Poverty and Equity Global Practice of the World Bank
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Labor economics, Poverty, Inequality, Migration
Poverty and Equity Global Practice of the World Bank
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Last updated January 31, 2023
Hernan Winkler is a Senior Economist in the Poverty and Equity Global Practice. He specializes in labor economics, migration, and the sources and consequences of inequality and poverty. His research has been published in peer-reviewed journals including the Review of Economics and Statistics, the Journal of Development Economics and the Journal of Human Resources. He has led several World Bank reports including Reaping Digital Dividends: Leveraging the Internet for Development in Europe and Central Asia. Before joining the World Bank, he was a Researcher at CEDLAS. He holds a PhD in economics from the University of California at Los Angeles (UCLA).
Publication Search Results
Now showing 1 - 10 of 32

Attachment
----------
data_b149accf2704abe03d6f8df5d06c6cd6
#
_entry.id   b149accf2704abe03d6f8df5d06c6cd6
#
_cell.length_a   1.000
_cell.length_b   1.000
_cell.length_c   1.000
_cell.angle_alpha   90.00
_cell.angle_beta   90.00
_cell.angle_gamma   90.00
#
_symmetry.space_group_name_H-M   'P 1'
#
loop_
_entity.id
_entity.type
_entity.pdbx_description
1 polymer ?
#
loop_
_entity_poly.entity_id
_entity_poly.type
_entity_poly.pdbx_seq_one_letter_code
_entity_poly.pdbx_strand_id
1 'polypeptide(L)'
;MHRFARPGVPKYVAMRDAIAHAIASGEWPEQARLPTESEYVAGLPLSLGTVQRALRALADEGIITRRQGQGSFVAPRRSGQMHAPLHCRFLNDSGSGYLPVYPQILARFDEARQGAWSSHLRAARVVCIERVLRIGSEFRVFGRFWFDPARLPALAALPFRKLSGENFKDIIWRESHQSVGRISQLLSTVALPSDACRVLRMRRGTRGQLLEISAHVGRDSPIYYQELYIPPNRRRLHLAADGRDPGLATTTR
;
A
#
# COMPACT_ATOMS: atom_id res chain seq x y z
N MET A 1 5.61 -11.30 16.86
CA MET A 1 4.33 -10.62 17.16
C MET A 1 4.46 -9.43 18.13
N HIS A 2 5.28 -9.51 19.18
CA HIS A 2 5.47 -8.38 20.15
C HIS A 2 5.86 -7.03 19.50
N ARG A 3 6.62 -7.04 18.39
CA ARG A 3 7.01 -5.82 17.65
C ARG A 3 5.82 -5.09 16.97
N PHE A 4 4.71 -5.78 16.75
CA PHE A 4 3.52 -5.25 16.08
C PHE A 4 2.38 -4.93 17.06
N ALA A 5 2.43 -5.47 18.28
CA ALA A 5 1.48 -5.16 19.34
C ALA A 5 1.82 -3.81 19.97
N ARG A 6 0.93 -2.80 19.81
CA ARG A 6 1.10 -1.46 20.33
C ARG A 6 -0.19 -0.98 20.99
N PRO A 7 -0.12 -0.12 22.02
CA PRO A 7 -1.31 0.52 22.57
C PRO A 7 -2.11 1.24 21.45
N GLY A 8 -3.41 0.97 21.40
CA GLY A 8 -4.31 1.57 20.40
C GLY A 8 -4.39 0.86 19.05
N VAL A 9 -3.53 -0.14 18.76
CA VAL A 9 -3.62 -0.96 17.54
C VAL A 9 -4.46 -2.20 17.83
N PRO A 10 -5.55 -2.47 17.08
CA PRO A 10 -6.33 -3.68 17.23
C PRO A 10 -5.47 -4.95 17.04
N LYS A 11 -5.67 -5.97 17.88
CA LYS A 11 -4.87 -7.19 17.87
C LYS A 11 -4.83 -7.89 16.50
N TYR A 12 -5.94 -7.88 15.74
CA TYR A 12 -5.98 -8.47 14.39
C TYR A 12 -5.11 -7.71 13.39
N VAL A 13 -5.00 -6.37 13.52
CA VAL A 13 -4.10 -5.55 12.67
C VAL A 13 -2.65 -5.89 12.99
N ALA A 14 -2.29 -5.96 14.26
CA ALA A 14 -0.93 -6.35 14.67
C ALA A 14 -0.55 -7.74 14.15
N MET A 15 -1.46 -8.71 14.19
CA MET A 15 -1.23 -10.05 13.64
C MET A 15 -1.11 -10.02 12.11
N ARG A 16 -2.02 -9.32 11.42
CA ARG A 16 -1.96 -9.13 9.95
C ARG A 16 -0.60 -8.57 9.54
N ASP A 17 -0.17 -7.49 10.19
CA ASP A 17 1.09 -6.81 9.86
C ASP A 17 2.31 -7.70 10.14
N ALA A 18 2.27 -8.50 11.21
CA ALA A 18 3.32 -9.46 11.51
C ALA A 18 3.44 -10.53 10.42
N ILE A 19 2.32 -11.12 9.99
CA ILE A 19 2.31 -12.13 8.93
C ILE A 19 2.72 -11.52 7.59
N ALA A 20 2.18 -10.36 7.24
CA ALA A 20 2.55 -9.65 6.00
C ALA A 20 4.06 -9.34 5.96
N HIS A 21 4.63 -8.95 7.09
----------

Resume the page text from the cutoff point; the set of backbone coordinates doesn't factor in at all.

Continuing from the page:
Publication(World Bank, Washington, DC, 2019-02) Lo Bello, Salvatore ; Sanchez Puerta, Maria Laura ; Winkler, HernanThere is a growing body of literature exploring the skill content of jobs. This paper contributes to this research by using data on the task content of occupations in developing countries, instead of U.S. data, as most existing studies do. The paper finds that indexes based on U.S. data do not provide a fair approximation of the levels, changes, and drivers of the routine cognitive and nonroutine manual skill content of jobs in developing countries. The paper also uncovers three new stylized facts. First, while developed countries tend to have jobs more intensive in nonroutine cognitive skills than developing countries, income (in growth and levels) is not associated with the skill content of jobs once the analysis accounts for other factors. Second, although adoption of information and communications technology is linked to job de-routinization, international trade is an offsetting force. Last, adoption of information and communications technology is correlated with lower employment growth in countries with a high share of occupations that are intensive in routine tasks.